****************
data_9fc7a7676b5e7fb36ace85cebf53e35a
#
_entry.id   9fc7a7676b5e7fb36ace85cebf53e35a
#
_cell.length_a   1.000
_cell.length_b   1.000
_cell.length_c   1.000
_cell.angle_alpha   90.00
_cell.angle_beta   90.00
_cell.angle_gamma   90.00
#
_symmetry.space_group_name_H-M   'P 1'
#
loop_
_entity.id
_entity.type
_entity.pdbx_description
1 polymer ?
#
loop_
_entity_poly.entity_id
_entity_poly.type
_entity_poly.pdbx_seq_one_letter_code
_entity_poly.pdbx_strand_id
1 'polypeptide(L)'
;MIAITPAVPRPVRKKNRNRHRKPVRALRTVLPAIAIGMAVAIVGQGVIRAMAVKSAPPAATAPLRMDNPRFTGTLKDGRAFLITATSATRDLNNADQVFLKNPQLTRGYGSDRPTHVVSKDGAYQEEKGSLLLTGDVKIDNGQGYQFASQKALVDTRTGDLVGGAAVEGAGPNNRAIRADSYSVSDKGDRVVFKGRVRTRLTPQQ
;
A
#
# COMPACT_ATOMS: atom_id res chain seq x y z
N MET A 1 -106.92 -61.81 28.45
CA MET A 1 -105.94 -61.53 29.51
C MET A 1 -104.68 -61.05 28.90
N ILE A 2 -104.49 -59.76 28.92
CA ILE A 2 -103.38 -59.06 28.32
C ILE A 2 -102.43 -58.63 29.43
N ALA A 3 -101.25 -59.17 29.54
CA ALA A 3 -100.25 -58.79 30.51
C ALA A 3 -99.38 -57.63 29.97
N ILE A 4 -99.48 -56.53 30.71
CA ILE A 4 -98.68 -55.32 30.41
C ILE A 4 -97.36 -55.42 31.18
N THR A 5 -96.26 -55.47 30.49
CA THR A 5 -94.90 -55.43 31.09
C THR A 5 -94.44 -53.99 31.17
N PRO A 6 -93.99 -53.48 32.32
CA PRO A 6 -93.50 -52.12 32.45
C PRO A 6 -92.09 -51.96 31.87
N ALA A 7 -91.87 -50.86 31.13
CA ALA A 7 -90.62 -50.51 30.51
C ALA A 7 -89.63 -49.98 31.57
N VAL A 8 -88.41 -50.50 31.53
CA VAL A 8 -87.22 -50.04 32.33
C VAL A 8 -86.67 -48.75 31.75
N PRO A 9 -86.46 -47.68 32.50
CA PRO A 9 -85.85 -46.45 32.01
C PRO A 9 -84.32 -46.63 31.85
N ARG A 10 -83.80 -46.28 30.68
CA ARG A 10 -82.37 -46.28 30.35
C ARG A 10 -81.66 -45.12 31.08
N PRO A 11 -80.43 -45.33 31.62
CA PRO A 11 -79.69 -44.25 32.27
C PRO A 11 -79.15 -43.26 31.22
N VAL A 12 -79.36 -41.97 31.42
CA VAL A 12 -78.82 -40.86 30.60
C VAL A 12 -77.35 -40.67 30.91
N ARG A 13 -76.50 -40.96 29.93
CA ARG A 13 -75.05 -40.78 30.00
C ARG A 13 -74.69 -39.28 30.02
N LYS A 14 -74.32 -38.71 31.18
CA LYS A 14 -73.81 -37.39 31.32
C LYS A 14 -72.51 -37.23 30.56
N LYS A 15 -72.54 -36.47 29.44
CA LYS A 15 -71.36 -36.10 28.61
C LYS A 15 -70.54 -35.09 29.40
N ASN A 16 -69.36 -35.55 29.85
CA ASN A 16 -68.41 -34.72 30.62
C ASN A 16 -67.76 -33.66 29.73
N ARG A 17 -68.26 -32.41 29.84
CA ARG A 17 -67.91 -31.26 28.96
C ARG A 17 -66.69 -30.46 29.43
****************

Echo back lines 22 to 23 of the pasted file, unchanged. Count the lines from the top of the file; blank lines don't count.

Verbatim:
_entity_poly.type
_entity_poly.pdbx_seq_one_letter_code